Figure 2

Schematic diagram demonstrating a large dural defect in the anterior cranial base (bottom and top left), the layering of the dural graft over the pericranial flap (top right), and the in-out-in fashion by which the dural graft is sutured (bottom right)


Figure 3

Schematic diagram demonstrates how postoperative expansion of the frontal lobe over the layered closure provides additional fortification (left) as well as a detailed view of the layers of graft material involved in this closure technique (right)


After satisfactory watertight closure is achieved, a piece of cadaveric bone or titanium mesh is fastened with screws to the medial orbital bone, thereby providing a scaffold for separation of the intracranial and nasal compartments [ Figure 4 ]. At this juncture, the harvested vascularized pericranium is gently rotated and then tacked to the most posterior aspect of the frontal graft dura and layered over the 3-cm extension of the frontal dura between the two leaves of tensor fascia lata graft. This “sandwich” technique provides three layers of protection and strengthens the water-tight closure. Postoperative expansion of the frontal lobe over the layered reconstruction of dura and bony anterior cranial fossa floor provides additional support by reinforcing the watertight seal [ Figure 3 left panel, Figure 5 ]. While spinal drainage was used in all cases, the lumbar drain was removed before the patient left the operating room in each case.

Figure 4

Piece of cadaveric bone or titanium mesh shaped to the defect and fastened to the medial orbital bones provides scaffolding and separates the intranasal and intracranial compartments


Figure 5

Postoperative T1-weighted MRI demonstrates expansion of the frontal lobe reinforcing the reconstructed, basal-frontal dura



In accordance with the Institutional Review Board at our hospital, we identified 21 patients who underwent craniotomies for resection of disparate primary pathologies followed by reconstruction of their large anterior skull base and dural defects using the senior author's proposed technique. This was the only surgical reconstruction technique utilized at our institution by the senior author, regardless of the pathology or extent of dural and cranial defects. The rate of postoperative CSF leak, meningitis, or intracranial abscess formation was calculated by screening patient charts for complications.


Of the 21 patients included in this study, 71% were male and 29% female with an age range of 26–89 years. The pathologic diagnosis varied from benign meningioma to pleomorphic rhabdomyosarcoma and included a patient with ballistic trauma to the anterior cranial vault. Only one female patient with a meningocele suffered a postoperative CSF leak early in our experience with this closure technique and required a second, endoscopic transnasal operation for definitive repair [ Table 1 ]. None of the patients developed meningitis or intracranial abscess. There were no mortalities related to delayed CSF leak. The median follow-up was 10 months with a range of 1–99 months.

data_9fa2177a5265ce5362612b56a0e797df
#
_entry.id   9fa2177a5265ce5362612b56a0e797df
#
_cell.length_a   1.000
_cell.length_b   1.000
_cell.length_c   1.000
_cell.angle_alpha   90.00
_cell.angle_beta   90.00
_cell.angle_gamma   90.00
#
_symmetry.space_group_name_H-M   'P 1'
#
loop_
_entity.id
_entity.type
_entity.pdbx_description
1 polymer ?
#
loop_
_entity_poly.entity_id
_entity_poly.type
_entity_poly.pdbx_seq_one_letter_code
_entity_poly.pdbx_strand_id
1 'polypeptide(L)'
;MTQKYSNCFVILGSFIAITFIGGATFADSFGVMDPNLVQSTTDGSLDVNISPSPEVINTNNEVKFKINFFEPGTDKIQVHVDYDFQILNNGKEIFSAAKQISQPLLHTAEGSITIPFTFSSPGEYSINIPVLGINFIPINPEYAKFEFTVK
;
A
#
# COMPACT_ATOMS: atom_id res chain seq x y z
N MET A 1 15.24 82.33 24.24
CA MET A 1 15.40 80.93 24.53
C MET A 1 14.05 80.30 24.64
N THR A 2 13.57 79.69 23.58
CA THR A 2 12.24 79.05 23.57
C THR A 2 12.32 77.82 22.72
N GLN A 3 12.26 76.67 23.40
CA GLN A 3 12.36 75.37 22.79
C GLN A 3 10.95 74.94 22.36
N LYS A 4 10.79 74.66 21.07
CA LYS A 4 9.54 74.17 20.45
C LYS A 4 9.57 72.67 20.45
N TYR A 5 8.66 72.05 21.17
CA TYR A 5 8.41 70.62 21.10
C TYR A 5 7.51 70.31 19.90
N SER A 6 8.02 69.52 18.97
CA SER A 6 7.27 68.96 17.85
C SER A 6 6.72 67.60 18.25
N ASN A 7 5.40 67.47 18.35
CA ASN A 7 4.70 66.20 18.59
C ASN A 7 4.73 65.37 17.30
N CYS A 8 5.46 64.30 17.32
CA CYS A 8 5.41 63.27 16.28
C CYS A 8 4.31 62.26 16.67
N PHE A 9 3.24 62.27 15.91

Table 1

Patient demographics and pathologic diagnoses



Hugh Cairns, a British neurosurgeon, was the first to introduce a classification scheme for CSF rhinorrhea in 1937 and differentiated between spontaneous and postoperative CSF leak.[ 1 ] In 1926, Dandy was the first to successfully repair a CSF fistula using a tensor fascia lata graft through a transcranial, intradural approach.[ 4 ] Since then, various techniques for anterior cranial fossa reconstruction after extensive craniotomy for extirpation of various pathologies have been described in the literature, ranging from no formal reconstruction to elaborate free flaps with microvascular anastomosis. Although no one technique is superior in any given situation, Gil et al. emphasized the importance of tailored reconstruction depending on the extent of resection and degree of dural and cranial defects.[ 5 ] In simple cases, meticulous dural closure is sufficient where all small defects are closed primarily. A graft of temporalis fascia can be used for small defects, while harvested fascia lata sheaths are used for bigger and more extensive skull base and dural defects.

Ketcham et al.'s initial series reported in 1963 popularized craniofacial resection approaches to neoplasms of the anterior skull base.[ 9 10 ] The key to reducing morbidity of these elegant approaches is a meticulous reconstructive closure; yet, there remains no gold standard technique to close the surgical defects. This is in part due to the small number of patients treated in any one center and the preference of individual surgeons as to which reconstructive techniques are used.

In his series, Ketcham described using only a split-thickness skin graft placed on dura.[ 9 10 ] This simplistic approach had its shortcomings when used to reconstruct large defects. This method was eventually modified by Schramm et al. in 1979 who used a vascularized pedicled galeal flap over fascia lata.[ 20 ]

Schafer et al. then described what probably is the most commonly utilized method of reconstructing the anterior skull base today, which involves the pericranial flap.[ 18 ] The appeal of this flap comes from its ease of harvesting (no second incision), rich blood supply, and minimal cosmetic disturbance. Recent modifications of the pericranial flap include the galeal-pericranial and galeal frontalis myofacial flaps, which add more layers to the construct.

The use of temporalis muscle flap has also been described in situations with superior orbital wall involvement. The muscle and its investing fascia are dissected down to their insertion point with preservation of the coronoid process to protect the blood supply. The muscle is then rotated to cover the defect. Additionally, free muscle flaps (such as the rectus abdomenins) are also used for reconstruction of extensive anterior skull base defects.